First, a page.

R&D Tax Relief; what is a Competent Professional?

Understanding Competent Professionals in the Context of UK R&D Tax Relief 

If you landed on this blog, you likely have some understanding of R&D. If not, here’s a good starting point for you to refer to. 

The term “competent professional” is crucial when determining whether you have an eligible R&D claim. But why are competent professionals so important? 


Why Are Competent Professionals Important for Your R&D Claim? 

  1. Defining Uncertainty: Uncertainty in R&D exists when a competent professional does not know how to solve the technical challenges being faced. Showing this uncertainty is essential for your R&D claim to succeed. 
  1. Expanding Knowledge: New knowledge is created only if the solution is not easily figured out by a competent professional in the field. If it’s easily figured out, your R&D claim will not be valid. 
  1. Validating R&D: A competent professional can confirm that your company’s R&D activities are genuine and significant. Without their validation, your R&D claim will not succeed. 
  2. Marking the End of R&D: R&D ends when knowledge is recorded in a way that a competent professional in the field can use, or when a prototype or pilot plant with all functional characteristics of the final product is created. If you can’t show this conclusion, you might overclaim R&D expenditure. 


Simply put, the success of your R&D claim depends on the input and validation from a competent professional. 


What is a Competent Professional? 

The term “competent professional working in the field” isn’t formally defined because its natural meaning is clear. However, for an R&D claim to be legitimate, the competent professional must have expertise in the specific field of science or technology being advanced.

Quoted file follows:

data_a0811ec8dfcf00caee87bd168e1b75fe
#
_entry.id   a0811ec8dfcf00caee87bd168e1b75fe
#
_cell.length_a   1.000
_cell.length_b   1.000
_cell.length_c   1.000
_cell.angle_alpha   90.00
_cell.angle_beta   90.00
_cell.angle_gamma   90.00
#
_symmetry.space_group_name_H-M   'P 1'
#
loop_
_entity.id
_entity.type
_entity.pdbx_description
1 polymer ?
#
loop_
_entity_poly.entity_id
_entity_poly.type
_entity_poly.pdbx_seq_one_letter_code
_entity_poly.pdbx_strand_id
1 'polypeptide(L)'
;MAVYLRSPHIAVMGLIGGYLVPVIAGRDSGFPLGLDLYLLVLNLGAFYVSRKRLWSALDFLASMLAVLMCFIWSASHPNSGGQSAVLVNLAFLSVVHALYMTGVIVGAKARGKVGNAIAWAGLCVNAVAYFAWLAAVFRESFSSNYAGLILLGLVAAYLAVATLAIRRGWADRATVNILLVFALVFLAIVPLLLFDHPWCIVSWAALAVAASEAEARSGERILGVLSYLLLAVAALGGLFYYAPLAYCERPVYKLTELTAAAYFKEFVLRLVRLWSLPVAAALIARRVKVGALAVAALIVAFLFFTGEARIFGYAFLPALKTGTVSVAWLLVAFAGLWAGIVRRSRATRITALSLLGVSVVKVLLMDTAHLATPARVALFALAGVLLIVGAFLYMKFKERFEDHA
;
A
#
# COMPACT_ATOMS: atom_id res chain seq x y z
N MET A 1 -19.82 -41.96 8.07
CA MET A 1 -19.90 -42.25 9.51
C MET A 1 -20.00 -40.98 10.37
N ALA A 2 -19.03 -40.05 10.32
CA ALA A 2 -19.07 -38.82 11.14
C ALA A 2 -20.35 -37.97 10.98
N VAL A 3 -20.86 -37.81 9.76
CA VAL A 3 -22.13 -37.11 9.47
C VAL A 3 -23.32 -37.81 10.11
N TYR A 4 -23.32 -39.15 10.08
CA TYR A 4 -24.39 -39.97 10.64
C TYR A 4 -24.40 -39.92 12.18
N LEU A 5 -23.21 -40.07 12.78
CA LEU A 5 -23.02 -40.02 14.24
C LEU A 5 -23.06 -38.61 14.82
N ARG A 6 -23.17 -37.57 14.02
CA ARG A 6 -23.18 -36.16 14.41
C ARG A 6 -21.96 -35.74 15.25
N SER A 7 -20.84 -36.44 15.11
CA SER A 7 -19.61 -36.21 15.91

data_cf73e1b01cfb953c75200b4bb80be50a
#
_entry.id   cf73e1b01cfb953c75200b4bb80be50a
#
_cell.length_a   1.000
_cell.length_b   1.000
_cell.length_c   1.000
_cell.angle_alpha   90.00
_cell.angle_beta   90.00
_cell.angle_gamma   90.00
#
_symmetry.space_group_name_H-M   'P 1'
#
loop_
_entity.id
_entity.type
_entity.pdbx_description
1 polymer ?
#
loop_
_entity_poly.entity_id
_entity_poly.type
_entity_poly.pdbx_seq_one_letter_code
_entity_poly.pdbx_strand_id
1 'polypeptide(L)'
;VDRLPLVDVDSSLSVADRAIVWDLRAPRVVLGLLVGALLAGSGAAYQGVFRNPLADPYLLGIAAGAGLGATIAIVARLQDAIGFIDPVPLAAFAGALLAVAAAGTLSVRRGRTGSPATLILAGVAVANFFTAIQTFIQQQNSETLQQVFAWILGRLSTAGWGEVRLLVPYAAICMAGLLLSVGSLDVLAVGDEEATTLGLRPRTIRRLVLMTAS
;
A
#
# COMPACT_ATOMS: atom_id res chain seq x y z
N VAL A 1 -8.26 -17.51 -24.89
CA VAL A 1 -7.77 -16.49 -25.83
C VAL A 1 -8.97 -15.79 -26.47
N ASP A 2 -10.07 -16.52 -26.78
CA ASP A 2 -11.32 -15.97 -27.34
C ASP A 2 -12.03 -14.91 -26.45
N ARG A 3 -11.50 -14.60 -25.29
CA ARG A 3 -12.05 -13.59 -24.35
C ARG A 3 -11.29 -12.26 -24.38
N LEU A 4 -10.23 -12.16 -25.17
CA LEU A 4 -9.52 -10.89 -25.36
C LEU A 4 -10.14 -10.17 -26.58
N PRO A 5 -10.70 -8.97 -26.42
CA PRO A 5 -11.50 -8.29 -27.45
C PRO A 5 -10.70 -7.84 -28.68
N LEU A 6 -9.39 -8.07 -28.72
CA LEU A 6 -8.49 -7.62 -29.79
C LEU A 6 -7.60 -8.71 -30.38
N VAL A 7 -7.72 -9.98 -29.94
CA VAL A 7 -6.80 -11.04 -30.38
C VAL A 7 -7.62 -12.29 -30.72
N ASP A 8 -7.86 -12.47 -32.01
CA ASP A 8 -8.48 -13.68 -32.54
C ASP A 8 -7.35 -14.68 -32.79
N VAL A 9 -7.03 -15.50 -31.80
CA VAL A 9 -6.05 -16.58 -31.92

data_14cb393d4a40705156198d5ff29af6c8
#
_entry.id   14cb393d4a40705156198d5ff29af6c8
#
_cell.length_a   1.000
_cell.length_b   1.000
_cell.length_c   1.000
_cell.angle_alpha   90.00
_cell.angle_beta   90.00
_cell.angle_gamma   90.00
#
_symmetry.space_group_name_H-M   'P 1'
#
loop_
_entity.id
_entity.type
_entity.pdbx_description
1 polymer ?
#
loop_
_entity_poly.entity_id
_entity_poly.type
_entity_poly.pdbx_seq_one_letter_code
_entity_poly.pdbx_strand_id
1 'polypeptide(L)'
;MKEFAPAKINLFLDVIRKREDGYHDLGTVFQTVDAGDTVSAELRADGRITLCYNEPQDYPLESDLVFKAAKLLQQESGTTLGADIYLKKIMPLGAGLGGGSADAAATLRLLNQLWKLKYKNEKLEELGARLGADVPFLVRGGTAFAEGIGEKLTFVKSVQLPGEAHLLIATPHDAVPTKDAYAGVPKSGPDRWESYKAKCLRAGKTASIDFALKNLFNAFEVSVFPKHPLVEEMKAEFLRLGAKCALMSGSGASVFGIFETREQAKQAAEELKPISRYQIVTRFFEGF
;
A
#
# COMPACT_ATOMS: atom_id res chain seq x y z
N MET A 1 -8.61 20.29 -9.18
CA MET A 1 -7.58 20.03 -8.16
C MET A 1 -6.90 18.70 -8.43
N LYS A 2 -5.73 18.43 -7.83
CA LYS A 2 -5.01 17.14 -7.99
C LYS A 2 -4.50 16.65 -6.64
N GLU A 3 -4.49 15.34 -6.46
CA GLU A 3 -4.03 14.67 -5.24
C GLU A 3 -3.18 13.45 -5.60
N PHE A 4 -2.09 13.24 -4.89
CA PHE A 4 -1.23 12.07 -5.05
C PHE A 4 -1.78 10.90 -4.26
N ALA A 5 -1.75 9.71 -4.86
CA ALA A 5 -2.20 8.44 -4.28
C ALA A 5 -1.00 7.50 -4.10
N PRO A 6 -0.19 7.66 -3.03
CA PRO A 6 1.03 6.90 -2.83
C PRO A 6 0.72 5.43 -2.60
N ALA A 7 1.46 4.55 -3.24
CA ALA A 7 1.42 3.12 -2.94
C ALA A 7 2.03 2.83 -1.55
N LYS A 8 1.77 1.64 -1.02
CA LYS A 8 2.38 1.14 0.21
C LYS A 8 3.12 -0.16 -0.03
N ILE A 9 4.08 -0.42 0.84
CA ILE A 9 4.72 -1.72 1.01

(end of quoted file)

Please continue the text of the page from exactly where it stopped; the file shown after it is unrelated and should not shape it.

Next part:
For example, a competent professional in biochemical science would not be suitable for developing software, just as a computer engineer would not be expected to pioneer cancer cure research. 


Characteristics of a Competent Professional in Their Field of Expertise: 

  • Relevant Knowledge: They should have a deep understanding of the relevant scientific and technological principles. 
  • Current Awareness: They must be aware of the current state of knowledge in their field. 
  • Experience and Recognition: They should have accumulated experience and be recognised for having a successful track record. 

Simply working in a field or having an intelligent interest does not automatically make someone a competent professional. Their competence must be directly relevant to the scientific or technological advancements being pursued. 


In Summary 

A competent professional’s expertise, experience, and recognition in their specific field are essential for validating R&D activities and ensuring the legitimacy of R&D tax relief claims. 

This is a summary article. Should you have any queries about R&D, please contact us for detailed advice and support.